Stephen Porges

University Scientist, Professor, Polyvagal Theory Neuroscientist

Stephen W. Porges, Ph.D. is a distinguished University Scientist at Indiana University where he is the founding director of the Traumatic Stress Research Consortium.

He is Professor of Psychiatry at the University of North Carolina, and Professor Emeritus at both the University of Illinois at Chicago and the University of Maryland.

He served as president of the Society for Psychophysiological Research and the Federation of Associations in Behavioural & Brain Sciences and is a former recipient of a National Institute of Mental Health Research Scientist Development Award.

He has published more than 300 peer‐reviewed scientific papers across several disciplines that have been cited in more than 30,000 peer-reviewed papers. He holds several patents involved in monitoring and regulating autonomic state.

He is the originator of the Polyvagal Theory, a theory that emphasizes the importance of physiological state in the expression of behavioral, mental, and health problems related to traumatic experiences.

He is the author of The Polyvagal Theory: Neurophysiological foundations of Emotions, Attachment, Communication, and Self-regulation (Norton, 2011), The Pocket Guide to the Polyvagal Theory: The Transformative Power of Feeling Safe, (Norton, 2017) and co-editor of Clinical Applications of the Polyvagal Theory: The Emergence of Polyvagal-Informed Therapies (Norton, 2018).

He is the creator of a music-based intervention, the Safe and Sound Protocol ™ , which currently is used by more than 1500 therapists to improve spontaneous social engagement, to reduce hearing sensitivities, and to improve language processing, state regulation, and spontaneous social engagement.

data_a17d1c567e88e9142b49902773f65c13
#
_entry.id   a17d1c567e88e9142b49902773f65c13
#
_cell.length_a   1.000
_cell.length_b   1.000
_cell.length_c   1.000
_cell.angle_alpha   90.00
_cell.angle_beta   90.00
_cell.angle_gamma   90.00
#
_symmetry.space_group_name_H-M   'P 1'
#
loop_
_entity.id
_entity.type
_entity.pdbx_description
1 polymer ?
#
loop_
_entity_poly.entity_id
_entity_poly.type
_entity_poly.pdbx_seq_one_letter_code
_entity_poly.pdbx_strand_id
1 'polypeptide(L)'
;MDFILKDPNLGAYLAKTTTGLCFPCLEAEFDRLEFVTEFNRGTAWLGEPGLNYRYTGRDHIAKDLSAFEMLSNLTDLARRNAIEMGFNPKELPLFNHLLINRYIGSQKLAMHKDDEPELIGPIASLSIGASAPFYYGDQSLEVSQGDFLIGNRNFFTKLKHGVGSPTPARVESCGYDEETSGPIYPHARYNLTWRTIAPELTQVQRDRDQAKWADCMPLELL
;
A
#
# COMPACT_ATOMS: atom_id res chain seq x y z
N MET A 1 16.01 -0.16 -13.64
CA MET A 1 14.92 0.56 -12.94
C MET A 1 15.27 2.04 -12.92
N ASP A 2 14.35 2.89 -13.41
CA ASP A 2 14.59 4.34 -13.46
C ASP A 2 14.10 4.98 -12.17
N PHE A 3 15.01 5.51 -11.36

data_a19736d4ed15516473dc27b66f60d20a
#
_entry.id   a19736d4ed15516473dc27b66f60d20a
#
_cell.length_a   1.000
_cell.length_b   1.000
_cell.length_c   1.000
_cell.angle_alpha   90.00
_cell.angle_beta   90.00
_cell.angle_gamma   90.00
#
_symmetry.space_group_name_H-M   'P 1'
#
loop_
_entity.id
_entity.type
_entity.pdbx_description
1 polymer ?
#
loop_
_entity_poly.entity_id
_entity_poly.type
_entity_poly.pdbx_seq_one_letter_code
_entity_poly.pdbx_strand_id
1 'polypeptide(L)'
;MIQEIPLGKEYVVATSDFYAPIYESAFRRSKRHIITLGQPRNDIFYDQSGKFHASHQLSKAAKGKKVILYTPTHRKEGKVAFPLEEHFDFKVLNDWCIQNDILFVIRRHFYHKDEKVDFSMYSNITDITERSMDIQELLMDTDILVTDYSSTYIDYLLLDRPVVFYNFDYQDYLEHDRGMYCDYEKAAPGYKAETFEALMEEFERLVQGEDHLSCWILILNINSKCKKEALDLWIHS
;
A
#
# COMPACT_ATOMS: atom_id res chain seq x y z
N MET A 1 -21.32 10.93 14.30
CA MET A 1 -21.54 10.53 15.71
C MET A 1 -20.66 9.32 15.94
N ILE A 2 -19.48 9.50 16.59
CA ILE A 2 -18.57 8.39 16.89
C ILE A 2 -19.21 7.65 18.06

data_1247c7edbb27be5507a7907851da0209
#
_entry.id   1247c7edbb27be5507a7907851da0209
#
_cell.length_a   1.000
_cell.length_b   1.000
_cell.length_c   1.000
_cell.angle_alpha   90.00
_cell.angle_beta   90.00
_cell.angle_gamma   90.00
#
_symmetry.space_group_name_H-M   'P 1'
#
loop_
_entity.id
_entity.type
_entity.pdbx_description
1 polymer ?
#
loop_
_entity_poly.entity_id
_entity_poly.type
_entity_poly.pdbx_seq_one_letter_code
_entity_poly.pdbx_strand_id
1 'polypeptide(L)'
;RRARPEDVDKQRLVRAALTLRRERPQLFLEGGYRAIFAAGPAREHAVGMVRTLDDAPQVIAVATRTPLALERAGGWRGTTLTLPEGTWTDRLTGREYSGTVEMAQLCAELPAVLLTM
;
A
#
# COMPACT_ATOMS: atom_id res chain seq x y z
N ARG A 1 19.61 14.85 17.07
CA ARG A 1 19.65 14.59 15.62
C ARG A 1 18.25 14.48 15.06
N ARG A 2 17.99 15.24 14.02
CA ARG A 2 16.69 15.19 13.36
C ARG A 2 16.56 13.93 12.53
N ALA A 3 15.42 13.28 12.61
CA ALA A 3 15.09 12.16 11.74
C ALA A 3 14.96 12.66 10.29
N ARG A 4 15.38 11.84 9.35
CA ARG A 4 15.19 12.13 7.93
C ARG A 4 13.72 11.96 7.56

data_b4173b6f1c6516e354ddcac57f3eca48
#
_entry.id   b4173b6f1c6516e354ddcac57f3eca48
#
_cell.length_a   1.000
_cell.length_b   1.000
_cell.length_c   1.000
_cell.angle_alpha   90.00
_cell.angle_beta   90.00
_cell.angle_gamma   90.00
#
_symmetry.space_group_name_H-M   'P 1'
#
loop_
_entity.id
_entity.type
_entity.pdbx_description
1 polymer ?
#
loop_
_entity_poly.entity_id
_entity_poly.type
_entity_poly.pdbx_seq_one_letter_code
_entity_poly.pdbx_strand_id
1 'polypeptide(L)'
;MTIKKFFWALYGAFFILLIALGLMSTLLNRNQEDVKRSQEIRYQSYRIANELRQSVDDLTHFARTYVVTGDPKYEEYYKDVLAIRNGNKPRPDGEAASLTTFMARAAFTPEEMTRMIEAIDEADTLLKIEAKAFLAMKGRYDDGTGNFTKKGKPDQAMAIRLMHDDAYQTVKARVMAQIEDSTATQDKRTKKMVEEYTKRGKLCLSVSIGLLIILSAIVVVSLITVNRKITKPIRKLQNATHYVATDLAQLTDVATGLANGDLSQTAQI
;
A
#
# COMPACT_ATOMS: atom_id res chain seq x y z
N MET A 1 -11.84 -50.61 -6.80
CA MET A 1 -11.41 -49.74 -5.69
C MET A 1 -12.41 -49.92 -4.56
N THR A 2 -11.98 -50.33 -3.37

17:45 - 19:25

Day Two 20th January

Keynote Five - Stephen Porges

Intergenerational trauma through the lens of the Polyvagal Theory

 This keynote will discuss how features of intergenerational trauma can be explained through the lens of the Polyvagal Theory.  The theory emphasises the role that the autonomic nervous system has in mediating the valence and intensity of our reactions to events and individuals. The theory helps explain the transgenerational features in our environment, often shaped by family and cultural institutions, that personalize and redefine the cues that trigger states of safety and threat across generations. The process promotes consistent intergenerational defensive and aggressive strategies instead of feelings of trust and connectedness with others. Healing the intergenerational trauma starts by understanding the cultural programming of cues that shift autonomic state and promote defense. Through an understanding of how our nervous system detects risk and embraces feelings of safety (i.e. neuroception), interventions can retune autonomic state to enable spontaneous social engagement and trust.

19:25 - 19:40

Day Two 20th January

Q & A Session

19:40 - 19:50

Day Two 20th January

Closing Remarks